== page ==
Can Maryland Businesses Still Require Customers to Wear Masks?

Yes. Privates businesses open to the public must not impose discriminatory conditions for entry. So a local ice cream shop couldn’t refuse service to a customer because of the customer’s race. But if the business wants to impose a non-discriminatory policy on its customers like wearing a mask, it can do so. This is no different than an establishments placing a “no shirt, no shoes, no service” posting on their door.

If a customer refuses to abide by a business’ mask-wearing policies, they can be asked to leave. Then if they refuse to leave, they may be considered trespassers and law enforcement may be contacted.

Practical Considerations for Maryland Businesses Concerning Masks

Despite Maryland law giving business establishments the ability to require its employees or customers to wear masks if they are not vaccinated, there are practical considerations to account for.

First, people will lie about being vaccinated. Perhaps they’ll claim they’re vaccinated when they’re really not. Or maybe two weeks haven’t passed since their final coronavirus vaccine shot.

Second, asking for proof of vaccination can create problems. Asking an employee to prove they’re fully vaccinated against the coronavirus does not automatically invoke the Americans with Disabilities Act of 1990 (ADA). However, this request could potentially lead to a disability-related inquiry of an employee, which might activate the employee’s protections under the ADA.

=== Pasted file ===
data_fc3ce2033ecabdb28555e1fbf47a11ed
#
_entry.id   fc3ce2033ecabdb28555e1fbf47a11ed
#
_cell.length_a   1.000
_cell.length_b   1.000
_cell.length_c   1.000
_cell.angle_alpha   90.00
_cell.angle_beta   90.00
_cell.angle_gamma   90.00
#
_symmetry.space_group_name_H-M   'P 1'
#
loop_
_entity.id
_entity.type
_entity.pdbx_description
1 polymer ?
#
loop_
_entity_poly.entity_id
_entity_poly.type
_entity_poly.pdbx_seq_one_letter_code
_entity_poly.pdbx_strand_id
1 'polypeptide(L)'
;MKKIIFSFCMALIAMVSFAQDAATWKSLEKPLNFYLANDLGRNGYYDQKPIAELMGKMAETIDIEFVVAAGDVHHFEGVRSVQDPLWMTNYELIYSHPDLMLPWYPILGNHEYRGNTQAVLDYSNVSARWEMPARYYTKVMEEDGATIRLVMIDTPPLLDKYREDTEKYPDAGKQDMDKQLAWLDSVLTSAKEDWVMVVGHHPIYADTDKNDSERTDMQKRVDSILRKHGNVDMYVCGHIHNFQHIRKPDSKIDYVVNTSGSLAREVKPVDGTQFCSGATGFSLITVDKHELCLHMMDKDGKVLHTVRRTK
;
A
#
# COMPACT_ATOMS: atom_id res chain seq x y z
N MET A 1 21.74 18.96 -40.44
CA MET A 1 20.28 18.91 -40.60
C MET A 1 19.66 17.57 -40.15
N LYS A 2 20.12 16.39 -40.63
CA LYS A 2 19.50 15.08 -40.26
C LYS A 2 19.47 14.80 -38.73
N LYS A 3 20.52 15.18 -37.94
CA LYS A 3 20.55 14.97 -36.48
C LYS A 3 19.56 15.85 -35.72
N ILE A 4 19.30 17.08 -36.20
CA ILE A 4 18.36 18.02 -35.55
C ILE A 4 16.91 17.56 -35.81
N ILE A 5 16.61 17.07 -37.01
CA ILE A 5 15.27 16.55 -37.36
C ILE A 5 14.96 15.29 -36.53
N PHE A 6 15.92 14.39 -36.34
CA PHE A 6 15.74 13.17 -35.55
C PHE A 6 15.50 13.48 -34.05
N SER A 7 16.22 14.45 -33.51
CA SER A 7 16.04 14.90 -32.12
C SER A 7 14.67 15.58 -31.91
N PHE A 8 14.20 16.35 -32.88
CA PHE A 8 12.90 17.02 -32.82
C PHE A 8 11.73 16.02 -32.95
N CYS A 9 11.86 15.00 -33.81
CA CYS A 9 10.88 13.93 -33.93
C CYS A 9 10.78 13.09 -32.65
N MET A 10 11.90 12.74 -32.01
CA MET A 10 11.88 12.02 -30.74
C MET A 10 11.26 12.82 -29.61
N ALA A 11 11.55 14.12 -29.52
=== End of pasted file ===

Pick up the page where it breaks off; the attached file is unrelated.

Asking customers to provide proof can be a cumbersome process. It may also place additional duties on the business and its employees. Every time a new customer enters the store and is not wearing a mask, someone would need to stop what they were doing to see proof of vaccination. Alternatively, the business would need to hire someone for the sole purpose of screening incoming customers.

Even if the added responsibilities were minimal, there’s the increased risk of a confrontation between an employee and customer. One of the last things a business wants is to see a viral video of a confrontation between its customer and employee.

Third, even if customers are completely honest about their vaccination status, there could eventually be an unvaccinated customer without a mask who points to another mask-less customer and says the inevitable, “Well, they’re not wearing a mask, but you allowed them into your store!” Then an employee must explain the mask policy and how only those not fully vaccinated need to wear masks. In a best case scenario, the employee wastes time. In a worst case scenario, this is another opportunity for a confrontation between a worker and customer.

Fourth, if an employee is successful in convincing a customer to wear a mask, it’s almost assuredly going to make the customer upset. No business owner wants an unhappy customer, regardless of the reason why they’re unhappy.

Have More Questions about the Coronavirus and How It Affects Your Maryland Business?

If you have additional Covid-related concerns about what you can ask of your employees, such as asking them to get vaccinated, we have a webinar that will provide some basic guidance on what you can ask and what your employees can expect from you.

If you have any questions, feel free to contact the Law Firm of J.W. Stafford to speak to a Maryland employment attorney who can listen to your specific situation and give you tailored advice on your options.